One early turning point in the switch from “skeptical” journalism to “patriotic” journalism occurred in 1976 with the blocking of Rep. Otis Pike’s congressional report on CIA misdeeds. CIA Director Bush had lobbied behind the scenes to convince Congress that suppressing the report was important for national security. But CBS news correspondent Daniel Schorr got hold of the full document and decided that he couldn’t join in keeping the facts from the public. He leaked the report to the Village Voice – and was fired by CBS amid charges of reckless journalism.
[...] In the late 1970s, conservative leaders began a concerted drive to finance a media infrastructure of their own along with attack groups that would target mainstream reporters who were viewed as too liberal or insufficiently patriotic.
[...] Where I worked at the Associated Press, general manager Keith Fuller – the company's top executive – was considered a staunch supporter of Reagan’s foreign policy and a fierce critic of recent social change. In 1982, Fuller gave a speech condemning the 1960s and praising Reagan’s election. "As we look back on the turbulent Sixties, we shudder with the memory of a time that seemed to tear at the very sinews of this country,” Fuller said during a speech in Worcester, Mass., adding that Reagan’s election a year earlier had represented a nation “crying, ‘Enough.’"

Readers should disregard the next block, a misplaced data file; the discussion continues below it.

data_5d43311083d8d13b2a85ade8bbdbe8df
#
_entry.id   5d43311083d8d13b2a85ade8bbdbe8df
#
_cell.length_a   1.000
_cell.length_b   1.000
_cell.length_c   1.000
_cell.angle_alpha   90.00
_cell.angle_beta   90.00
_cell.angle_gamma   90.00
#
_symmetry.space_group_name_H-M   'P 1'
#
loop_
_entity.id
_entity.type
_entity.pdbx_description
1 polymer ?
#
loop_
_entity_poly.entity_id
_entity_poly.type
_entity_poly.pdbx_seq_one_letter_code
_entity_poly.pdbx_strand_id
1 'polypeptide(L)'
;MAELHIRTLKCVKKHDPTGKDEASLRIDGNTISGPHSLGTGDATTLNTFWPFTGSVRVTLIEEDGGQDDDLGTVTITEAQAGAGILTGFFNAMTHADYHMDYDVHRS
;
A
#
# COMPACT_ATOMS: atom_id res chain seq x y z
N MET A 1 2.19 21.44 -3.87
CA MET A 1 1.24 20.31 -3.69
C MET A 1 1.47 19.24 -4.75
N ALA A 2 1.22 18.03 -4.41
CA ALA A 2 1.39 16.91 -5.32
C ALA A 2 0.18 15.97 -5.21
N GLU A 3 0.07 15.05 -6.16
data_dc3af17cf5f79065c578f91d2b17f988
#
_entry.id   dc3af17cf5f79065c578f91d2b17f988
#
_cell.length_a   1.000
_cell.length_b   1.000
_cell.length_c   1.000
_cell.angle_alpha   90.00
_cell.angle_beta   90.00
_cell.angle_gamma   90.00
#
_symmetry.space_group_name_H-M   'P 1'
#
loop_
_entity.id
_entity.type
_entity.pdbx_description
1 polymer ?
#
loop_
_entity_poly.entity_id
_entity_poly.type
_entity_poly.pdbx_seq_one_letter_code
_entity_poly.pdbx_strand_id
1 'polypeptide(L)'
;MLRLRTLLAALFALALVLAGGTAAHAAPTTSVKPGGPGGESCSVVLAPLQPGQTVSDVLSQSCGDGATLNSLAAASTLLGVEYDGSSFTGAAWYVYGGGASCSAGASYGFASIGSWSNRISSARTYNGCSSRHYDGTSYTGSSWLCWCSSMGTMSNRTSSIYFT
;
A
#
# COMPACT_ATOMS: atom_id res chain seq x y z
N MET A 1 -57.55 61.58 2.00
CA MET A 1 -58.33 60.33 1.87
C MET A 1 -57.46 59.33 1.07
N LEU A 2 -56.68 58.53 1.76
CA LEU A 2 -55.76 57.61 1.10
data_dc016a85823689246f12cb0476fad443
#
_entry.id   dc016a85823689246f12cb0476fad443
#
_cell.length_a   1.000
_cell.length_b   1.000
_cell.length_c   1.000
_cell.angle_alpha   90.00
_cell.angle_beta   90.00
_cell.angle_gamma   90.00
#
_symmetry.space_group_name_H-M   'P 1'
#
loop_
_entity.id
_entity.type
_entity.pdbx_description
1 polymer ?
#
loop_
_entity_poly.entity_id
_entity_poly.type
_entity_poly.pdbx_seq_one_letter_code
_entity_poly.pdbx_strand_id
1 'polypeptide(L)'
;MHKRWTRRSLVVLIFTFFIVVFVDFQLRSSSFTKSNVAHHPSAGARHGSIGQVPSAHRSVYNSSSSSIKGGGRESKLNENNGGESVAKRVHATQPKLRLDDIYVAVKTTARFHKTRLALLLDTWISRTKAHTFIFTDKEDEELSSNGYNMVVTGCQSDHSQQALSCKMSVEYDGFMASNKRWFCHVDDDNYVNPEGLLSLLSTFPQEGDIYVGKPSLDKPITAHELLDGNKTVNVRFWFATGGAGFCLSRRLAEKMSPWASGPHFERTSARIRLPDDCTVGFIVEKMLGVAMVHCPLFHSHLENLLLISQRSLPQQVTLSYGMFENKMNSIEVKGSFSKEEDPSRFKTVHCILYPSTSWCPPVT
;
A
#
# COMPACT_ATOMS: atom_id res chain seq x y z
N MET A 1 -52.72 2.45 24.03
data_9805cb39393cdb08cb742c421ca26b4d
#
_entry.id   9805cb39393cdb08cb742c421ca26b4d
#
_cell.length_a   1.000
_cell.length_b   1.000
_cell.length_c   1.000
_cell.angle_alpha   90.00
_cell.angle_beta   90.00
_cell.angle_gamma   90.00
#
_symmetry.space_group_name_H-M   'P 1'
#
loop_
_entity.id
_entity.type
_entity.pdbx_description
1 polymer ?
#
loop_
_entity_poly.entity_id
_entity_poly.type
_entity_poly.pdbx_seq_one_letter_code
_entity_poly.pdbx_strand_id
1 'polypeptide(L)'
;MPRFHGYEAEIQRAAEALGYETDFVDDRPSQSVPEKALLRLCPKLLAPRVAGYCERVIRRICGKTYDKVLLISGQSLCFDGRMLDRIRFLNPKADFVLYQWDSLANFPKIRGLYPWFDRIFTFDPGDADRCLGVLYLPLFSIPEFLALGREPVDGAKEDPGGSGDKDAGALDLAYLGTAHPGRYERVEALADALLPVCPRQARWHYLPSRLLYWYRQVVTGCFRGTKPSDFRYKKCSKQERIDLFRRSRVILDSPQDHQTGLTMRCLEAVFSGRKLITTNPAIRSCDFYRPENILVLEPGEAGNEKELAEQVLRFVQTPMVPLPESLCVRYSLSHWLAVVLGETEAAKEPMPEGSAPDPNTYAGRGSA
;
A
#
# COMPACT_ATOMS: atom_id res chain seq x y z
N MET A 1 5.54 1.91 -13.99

[...] But resistance to the Iran-Contra scandal also penetrated mainstream news outlets. At Newsweek, where I went to work in early 1987, Editor Maynard Parker was hostile to the possibility that Reagan might be implicated. During one Newsweek dinner/interview with retired Gen. Brent Scowcroft and then-Rep. Dick Cheney, Parker expressed support for the notion that Reagan’s role should be protected even if that required perjury. “Sometimes you have to do what’s good the country,” Parker said.
[...] That tendency deepened even more after the Sept. 11, 2001, terror attacks as many journalists took to wearing American flag lapels and avoided critical reporting about Bush’s sometimes shaky handling of the crisis. For instance, Bush’s seven-minute freeze in a second-grade classroom – after being told “the nation is under attack” – was hidden from the public even though it was filmed and witnessed by White House pool reporters.
Class dismissed :)